The more standardized each process, the easier it is to customize to the client wishes
The first part of our post focused on the difference between process inputs and outcomes, using Starbucks as an example. We’ll now turn to customization versus standardization in financial planning.
In the financial planning world, there's long been a great deal of pushback on standardization, built upon the belief that since every client is unique like a snowflake, it's impossible to accomplish. Yet as I've written in the past, it's really about standardizing the deliverables and the process, not the plan recommendations and outcomes; in fact, a recent white paper by Fox Financial Planning Network makes the point that developing a "Starbucks" client experience is the key to sustainability, profitability and growth, built around the advisor CRM as a hub for not just client information and data but workflows and automation.
Perhaps even more important is that if the process that goes into planning with every client is different, there's simply no way to ensure a consistent financial planning experience, which also means there's no way to ensure it's consistently good or to reliably improve it over time.
In other words, just like Starbucks, the more standardized each part of the process is, the easier it is to customize and adapt the particular solution to the client's exact wishes, wants, desires, and needs, delivered in a profitable and efficient manner for the business. Not to mention that the improved consistency can also help clients better trust in the planner, knowing that the solutions will be consistently good for both themselves and whoever they may consider referring.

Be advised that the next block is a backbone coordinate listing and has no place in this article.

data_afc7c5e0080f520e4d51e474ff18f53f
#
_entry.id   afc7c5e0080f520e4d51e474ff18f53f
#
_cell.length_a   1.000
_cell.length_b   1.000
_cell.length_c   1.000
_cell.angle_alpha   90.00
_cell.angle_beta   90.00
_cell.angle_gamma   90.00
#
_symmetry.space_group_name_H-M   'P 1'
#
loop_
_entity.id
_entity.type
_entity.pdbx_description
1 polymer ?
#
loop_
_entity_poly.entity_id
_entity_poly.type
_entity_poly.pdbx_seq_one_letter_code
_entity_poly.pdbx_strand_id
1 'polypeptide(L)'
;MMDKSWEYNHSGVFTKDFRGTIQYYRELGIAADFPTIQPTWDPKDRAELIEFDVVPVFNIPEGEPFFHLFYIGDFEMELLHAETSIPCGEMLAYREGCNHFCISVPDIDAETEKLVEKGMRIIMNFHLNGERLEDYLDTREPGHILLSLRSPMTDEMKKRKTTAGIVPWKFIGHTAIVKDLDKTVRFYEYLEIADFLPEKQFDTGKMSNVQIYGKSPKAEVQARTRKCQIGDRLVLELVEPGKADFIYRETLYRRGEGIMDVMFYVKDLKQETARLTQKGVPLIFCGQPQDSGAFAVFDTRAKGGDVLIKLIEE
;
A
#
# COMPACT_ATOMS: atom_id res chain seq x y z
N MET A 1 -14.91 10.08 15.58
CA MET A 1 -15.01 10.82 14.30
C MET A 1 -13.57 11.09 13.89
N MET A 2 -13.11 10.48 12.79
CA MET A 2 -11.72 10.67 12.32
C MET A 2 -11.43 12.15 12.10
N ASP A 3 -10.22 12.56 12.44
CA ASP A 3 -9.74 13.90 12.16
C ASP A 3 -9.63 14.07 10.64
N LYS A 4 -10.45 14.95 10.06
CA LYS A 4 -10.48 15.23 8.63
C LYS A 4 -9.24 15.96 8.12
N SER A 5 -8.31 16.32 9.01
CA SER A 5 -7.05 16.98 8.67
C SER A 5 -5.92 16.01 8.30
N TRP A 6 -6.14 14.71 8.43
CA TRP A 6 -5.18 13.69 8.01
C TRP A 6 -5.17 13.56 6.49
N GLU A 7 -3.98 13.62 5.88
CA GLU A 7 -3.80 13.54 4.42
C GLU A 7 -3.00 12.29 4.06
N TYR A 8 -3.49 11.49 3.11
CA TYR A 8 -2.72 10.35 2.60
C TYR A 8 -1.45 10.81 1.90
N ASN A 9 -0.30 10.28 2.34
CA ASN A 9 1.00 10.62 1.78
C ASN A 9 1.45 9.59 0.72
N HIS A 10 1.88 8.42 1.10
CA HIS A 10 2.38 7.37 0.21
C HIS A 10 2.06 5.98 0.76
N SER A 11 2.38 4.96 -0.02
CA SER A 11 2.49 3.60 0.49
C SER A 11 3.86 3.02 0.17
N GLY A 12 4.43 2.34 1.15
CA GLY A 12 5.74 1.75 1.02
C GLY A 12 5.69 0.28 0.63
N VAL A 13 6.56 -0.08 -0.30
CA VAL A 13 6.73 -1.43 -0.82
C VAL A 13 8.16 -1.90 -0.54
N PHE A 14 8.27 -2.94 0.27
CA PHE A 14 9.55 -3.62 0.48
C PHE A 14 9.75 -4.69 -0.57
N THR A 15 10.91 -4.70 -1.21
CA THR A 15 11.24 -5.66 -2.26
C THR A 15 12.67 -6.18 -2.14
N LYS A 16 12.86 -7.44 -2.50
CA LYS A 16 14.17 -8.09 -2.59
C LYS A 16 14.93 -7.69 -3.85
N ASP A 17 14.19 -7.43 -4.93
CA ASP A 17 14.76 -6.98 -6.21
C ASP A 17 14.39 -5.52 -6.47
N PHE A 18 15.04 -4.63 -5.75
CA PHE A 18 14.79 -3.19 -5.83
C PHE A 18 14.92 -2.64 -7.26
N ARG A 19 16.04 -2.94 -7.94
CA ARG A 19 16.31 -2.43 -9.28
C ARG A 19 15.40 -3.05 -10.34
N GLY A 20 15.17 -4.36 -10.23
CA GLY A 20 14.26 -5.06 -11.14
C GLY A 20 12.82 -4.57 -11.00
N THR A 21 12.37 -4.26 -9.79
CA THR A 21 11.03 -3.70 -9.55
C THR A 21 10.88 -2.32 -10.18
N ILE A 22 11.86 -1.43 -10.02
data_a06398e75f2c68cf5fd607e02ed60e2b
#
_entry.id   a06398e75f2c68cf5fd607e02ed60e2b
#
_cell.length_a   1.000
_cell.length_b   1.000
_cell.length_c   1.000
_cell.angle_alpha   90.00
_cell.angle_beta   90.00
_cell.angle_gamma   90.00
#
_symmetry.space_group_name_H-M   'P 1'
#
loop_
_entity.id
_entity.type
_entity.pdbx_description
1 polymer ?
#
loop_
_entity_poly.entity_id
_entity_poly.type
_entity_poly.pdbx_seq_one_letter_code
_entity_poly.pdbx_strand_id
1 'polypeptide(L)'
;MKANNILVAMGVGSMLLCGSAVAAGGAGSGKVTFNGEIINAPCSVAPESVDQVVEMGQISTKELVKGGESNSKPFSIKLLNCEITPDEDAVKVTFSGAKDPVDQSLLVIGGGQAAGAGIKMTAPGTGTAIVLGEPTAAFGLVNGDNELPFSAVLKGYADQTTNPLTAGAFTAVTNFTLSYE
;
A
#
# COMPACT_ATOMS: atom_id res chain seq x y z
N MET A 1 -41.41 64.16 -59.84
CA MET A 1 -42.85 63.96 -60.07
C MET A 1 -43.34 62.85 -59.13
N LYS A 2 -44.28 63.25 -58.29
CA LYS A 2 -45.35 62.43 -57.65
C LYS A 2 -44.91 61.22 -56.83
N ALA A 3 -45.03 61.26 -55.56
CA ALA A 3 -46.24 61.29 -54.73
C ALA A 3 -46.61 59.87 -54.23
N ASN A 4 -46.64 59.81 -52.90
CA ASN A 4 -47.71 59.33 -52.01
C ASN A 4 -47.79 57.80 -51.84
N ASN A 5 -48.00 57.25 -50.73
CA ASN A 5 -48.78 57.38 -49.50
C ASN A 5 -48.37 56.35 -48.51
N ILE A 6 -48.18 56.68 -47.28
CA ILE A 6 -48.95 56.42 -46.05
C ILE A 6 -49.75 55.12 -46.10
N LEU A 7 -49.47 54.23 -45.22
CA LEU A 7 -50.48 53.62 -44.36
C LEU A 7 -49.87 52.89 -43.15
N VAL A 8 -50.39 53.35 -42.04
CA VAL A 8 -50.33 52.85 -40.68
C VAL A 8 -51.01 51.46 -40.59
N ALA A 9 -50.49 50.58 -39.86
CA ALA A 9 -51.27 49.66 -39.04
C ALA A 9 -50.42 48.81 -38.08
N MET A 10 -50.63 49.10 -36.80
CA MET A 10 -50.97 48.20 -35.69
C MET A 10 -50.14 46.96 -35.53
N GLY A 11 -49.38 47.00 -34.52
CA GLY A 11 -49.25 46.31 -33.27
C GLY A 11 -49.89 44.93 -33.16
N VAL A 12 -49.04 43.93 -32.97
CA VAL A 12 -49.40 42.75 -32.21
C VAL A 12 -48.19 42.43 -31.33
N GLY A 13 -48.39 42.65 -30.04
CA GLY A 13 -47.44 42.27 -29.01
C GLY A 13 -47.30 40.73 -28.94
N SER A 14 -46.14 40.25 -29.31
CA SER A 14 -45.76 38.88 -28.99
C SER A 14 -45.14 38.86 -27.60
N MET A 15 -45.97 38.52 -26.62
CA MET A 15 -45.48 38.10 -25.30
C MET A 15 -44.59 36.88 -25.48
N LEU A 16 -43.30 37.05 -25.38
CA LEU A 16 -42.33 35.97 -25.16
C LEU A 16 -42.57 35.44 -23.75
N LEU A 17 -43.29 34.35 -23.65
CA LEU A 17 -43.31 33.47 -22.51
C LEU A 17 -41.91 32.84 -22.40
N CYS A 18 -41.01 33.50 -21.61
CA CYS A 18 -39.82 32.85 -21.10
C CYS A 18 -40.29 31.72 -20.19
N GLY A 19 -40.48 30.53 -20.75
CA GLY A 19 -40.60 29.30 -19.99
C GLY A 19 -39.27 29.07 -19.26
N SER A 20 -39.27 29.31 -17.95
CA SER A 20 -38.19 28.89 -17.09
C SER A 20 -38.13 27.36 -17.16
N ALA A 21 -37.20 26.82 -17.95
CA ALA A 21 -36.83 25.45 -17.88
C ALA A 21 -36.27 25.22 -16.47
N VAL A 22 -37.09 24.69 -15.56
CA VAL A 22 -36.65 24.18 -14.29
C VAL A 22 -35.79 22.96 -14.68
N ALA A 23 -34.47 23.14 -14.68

So where are the opportunities for standardization in a financial planning firm? The opportunities are everywhere once you start to look, and might include:
- How exactly do you respond and what do you send when a prospective new client contacts you?
- How do you follow up with a referral source when a referral is made?
- At what point in the new client process do you sign the planning engagement, the insurance or investment paperwork, an investment policy statement, etc.?
- Exactly what information is required for a financial planning client, which analyses are run, and what software is used for each part?
The list goes on and on. Until each step of the process is fully standardized, it's almost impossible to improve the process. The same applies for things like the financial planning deliverable, too; if you use the same software to do the same analyses in the same way and report the same results in the same format, you can figure out how to make the steps of creating the plan faster and more efficient, even if the reality is that the particular details of the plan will still be entirely customized for every client.
The bottom line is simply this: if standardization can allow for a premium-value experience for the delivery of a cup of coffee, or the creation of a teddy bear, turning an entirely commoditized product into an entirely personalized solution, why can't we figure out to do the same for financial planning, too?